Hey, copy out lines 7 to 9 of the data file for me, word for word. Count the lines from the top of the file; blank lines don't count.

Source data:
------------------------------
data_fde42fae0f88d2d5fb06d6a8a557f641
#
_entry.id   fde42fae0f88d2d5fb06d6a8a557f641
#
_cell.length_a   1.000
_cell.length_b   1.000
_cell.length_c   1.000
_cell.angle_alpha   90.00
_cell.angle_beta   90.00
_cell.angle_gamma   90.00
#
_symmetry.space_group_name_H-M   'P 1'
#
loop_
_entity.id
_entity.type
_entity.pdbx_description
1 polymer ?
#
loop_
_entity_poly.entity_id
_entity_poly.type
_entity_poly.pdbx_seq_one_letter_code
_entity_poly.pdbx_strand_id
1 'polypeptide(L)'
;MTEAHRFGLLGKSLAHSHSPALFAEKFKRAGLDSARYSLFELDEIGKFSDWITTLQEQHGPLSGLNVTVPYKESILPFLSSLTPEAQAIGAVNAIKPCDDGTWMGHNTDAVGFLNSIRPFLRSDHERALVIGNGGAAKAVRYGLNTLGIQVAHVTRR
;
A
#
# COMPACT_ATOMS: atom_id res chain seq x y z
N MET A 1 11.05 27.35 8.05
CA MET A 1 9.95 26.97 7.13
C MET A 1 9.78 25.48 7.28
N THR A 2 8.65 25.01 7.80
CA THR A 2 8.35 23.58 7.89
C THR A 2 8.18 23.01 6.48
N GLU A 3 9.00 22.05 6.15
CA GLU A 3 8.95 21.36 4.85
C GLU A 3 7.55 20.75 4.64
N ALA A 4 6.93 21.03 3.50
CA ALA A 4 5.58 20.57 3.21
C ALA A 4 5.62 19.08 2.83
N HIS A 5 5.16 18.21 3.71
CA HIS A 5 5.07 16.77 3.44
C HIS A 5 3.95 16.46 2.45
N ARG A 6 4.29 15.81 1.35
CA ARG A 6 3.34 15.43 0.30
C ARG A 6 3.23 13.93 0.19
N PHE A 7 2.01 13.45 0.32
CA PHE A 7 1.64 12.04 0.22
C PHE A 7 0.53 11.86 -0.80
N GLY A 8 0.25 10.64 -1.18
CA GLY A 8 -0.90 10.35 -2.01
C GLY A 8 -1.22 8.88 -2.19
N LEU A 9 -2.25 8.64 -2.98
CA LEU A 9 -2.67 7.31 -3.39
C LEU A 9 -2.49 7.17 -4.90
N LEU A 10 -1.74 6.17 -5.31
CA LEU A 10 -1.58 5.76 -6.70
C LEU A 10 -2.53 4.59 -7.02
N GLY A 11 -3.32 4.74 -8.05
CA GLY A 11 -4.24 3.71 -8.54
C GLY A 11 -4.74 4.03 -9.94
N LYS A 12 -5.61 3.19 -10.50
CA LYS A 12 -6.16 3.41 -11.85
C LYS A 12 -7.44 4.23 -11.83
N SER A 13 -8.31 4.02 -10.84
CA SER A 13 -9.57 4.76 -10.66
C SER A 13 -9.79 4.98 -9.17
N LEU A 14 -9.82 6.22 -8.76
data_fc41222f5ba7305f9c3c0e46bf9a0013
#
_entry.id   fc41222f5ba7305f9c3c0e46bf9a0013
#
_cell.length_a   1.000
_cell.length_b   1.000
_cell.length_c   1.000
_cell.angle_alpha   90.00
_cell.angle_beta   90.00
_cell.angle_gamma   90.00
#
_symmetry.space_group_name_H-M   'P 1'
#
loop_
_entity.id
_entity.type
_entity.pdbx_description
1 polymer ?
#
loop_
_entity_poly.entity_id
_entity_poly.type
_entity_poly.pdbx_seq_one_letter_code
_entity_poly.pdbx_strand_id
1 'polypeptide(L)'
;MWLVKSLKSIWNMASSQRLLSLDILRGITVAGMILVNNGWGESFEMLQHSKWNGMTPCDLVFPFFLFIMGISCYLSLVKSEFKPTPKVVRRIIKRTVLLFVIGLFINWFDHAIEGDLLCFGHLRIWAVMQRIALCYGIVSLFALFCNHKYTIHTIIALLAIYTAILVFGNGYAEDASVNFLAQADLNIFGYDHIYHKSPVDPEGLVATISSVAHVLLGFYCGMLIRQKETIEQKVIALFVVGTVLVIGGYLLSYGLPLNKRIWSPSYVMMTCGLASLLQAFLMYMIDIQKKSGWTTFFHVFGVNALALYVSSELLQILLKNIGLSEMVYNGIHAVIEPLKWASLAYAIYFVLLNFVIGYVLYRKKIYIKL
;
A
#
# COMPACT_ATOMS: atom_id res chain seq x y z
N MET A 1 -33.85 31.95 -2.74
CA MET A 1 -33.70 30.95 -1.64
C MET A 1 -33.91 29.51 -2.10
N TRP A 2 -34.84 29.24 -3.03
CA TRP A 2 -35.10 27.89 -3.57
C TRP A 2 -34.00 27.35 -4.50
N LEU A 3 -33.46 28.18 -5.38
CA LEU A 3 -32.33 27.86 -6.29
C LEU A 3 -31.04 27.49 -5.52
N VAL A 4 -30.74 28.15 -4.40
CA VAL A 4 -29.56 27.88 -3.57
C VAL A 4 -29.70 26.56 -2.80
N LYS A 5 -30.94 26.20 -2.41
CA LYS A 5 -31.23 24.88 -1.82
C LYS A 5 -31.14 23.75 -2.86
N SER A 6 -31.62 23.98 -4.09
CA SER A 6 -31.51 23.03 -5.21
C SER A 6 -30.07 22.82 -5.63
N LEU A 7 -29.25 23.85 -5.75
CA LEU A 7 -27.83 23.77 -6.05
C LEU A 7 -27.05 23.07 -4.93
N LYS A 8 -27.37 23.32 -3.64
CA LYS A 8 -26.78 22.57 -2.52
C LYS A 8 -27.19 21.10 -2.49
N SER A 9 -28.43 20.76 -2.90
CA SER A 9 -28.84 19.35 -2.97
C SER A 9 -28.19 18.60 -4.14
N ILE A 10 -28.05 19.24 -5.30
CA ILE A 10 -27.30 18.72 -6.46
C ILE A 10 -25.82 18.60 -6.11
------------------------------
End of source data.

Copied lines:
_cell.length_c   1.000
_cell.angle_alpha   90.00
_cell.angle_beta   90.00